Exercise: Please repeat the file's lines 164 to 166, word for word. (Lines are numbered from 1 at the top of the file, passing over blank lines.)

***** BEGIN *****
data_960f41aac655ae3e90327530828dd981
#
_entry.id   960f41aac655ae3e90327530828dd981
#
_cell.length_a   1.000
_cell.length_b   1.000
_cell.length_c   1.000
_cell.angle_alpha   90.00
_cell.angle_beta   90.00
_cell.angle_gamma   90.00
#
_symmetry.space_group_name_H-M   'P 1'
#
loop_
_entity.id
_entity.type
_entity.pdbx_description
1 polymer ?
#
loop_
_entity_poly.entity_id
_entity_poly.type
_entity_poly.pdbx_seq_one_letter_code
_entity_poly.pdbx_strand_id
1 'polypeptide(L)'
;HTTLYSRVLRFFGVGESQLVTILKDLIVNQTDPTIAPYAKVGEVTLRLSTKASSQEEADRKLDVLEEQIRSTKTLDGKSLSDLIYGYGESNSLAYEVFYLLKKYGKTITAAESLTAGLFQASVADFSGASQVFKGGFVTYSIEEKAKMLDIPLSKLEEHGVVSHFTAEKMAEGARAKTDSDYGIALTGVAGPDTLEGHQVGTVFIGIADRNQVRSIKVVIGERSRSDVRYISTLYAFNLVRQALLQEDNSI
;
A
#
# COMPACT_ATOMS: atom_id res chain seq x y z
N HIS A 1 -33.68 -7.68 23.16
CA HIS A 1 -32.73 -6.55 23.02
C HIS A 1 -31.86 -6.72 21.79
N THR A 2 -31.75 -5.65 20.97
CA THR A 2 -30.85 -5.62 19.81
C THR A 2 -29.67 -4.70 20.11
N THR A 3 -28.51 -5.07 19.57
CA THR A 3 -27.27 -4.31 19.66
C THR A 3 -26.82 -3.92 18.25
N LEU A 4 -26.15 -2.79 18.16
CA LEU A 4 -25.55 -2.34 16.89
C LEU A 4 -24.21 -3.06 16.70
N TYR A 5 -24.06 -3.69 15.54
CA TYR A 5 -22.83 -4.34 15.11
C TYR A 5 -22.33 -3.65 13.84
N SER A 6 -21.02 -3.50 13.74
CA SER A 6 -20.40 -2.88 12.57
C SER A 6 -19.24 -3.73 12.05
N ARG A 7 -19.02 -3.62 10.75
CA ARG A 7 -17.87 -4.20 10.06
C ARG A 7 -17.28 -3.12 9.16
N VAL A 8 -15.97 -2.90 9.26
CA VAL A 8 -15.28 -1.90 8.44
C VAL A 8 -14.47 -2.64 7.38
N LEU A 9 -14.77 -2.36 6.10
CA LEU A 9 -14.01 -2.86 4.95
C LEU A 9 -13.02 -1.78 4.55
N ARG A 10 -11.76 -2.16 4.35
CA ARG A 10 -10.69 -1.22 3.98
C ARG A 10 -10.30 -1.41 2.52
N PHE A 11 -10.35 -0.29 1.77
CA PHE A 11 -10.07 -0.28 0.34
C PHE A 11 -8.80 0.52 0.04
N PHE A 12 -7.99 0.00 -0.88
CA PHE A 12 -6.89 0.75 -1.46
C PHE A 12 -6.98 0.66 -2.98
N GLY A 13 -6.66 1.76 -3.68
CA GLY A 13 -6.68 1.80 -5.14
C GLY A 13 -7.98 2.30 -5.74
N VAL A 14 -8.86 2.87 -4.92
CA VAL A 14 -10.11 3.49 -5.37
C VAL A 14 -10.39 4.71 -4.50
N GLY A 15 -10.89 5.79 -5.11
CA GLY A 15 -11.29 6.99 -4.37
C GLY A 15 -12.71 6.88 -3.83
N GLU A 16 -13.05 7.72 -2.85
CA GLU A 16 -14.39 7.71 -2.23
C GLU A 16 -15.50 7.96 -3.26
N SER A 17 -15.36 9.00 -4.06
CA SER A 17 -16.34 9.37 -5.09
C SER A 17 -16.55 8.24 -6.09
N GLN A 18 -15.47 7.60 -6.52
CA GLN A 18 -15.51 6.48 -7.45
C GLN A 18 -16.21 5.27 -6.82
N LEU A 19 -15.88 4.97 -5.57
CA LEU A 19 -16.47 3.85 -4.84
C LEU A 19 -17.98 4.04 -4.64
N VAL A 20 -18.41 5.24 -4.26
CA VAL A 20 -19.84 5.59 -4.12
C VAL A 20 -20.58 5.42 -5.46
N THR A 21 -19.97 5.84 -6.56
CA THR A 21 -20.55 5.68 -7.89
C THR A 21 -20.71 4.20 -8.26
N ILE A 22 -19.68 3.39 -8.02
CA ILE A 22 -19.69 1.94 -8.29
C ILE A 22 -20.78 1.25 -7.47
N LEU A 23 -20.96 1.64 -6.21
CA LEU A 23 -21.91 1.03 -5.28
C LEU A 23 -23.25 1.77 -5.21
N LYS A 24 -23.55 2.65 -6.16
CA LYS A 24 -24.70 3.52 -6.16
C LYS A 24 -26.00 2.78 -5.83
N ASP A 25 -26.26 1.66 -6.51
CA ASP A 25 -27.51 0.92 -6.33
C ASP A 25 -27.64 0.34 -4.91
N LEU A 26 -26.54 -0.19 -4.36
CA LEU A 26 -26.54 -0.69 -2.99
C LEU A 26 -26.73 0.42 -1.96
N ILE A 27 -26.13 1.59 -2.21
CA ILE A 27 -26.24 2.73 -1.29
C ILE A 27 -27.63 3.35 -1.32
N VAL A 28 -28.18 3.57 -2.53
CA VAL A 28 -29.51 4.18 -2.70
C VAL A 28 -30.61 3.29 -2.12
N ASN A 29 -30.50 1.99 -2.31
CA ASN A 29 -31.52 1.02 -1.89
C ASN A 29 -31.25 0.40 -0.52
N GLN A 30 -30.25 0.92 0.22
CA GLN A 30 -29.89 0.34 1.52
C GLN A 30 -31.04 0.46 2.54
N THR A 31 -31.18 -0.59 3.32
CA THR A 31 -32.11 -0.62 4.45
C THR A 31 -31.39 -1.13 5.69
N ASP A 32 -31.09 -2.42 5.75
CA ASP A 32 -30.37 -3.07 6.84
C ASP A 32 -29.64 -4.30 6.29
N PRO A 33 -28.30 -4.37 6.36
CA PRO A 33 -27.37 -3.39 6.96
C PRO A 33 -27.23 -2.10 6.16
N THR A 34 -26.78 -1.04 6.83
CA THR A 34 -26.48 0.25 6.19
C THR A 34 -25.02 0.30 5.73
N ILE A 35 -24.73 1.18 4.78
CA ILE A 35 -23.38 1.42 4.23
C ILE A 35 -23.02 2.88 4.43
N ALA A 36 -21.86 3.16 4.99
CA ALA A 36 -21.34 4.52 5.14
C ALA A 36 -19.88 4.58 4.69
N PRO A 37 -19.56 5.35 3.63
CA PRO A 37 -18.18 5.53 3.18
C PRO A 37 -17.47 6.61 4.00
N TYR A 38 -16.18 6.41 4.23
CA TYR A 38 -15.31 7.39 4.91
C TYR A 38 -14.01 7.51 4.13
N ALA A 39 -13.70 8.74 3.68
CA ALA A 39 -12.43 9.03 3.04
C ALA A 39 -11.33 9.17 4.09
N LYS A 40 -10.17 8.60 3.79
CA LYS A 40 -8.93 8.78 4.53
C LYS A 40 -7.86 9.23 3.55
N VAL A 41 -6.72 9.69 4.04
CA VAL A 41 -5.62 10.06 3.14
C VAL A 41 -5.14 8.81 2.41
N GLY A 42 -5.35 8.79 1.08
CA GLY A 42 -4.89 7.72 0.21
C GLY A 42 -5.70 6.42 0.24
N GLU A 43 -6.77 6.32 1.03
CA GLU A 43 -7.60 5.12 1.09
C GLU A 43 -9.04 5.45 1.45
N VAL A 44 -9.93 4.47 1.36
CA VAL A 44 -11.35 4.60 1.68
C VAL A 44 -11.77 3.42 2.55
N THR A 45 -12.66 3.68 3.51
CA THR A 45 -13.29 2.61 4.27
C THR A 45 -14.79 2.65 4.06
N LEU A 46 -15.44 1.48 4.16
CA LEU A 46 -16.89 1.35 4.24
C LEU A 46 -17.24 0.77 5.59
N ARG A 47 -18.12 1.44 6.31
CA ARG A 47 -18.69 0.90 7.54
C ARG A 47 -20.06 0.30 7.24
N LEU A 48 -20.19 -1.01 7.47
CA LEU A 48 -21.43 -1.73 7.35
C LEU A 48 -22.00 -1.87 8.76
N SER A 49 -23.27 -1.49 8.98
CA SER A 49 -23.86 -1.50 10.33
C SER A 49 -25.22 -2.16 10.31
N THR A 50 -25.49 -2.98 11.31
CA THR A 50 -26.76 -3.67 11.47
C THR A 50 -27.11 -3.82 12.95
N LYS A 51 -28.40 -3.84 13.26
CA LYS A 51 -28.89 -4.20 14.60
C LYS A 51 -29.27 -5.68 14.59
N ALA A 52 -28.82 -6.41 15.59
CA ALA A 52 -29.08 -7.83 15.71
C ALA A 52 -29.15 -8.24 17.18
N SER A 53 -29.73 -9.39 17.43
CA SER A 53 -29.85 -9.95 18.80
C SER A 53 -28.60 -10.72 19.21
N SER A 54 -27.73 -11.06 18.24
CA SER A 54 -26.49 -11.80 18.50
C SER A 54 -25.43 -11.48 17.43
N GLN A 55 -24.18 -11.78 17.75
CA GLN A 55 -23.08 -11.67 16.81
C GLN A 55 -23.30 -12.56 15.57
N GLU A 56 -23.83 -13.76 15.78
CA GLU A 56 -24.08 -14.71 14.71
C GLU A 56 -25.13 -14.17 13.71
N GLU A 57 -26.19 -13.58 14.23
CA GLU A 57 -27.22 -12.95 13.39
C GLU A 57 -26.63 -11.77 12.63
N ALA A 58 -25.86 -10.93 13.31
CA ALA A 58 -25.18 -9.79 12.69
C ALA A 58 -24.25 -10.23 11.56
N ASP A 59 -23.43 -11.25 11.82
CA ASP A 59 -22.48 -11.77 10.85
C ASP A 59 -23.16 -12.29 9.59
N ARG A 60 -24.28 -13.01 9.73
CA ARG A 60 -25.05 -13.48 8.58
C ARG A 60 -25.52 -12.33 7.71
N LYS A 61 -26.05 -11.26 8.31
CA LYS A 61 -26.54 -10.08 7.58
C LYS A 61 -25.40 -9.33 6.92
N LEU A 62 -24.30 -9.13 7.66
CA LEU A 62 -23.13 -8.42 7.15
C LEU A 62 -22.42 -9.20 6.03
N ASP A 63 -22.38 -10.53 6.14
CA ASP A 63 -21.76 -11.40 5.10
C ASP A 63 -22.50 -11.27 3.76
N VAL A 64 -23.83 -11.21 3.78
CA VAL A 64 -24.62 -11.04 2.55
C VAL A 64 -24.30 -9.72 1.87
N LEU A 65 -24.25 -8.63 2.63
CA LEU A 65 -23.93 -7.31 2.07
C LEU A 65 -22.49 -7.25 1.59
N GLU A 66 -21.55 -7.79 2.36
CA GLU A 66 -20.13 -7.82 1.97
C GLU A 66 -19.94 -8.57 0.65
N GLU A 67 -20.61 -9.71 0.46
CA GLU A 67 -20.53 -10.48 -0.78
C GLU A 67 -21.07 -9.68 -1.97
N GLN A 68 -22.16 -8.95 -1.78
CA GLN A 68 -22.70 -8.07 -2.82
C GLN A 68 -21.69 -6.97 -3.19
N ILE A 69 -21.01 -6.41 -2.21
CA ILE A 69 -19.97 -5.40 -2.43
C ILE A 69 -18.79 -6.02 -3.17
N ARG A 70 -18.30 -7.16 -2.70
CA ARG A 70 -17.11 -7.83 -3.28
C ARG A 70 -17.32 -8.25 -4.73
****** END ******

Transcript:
CA THR A 45 -13.29 2.61 4.27
C THR A 45 -14.79 2.65 4.06
N LEU A 46 -15.44 1.48 4.16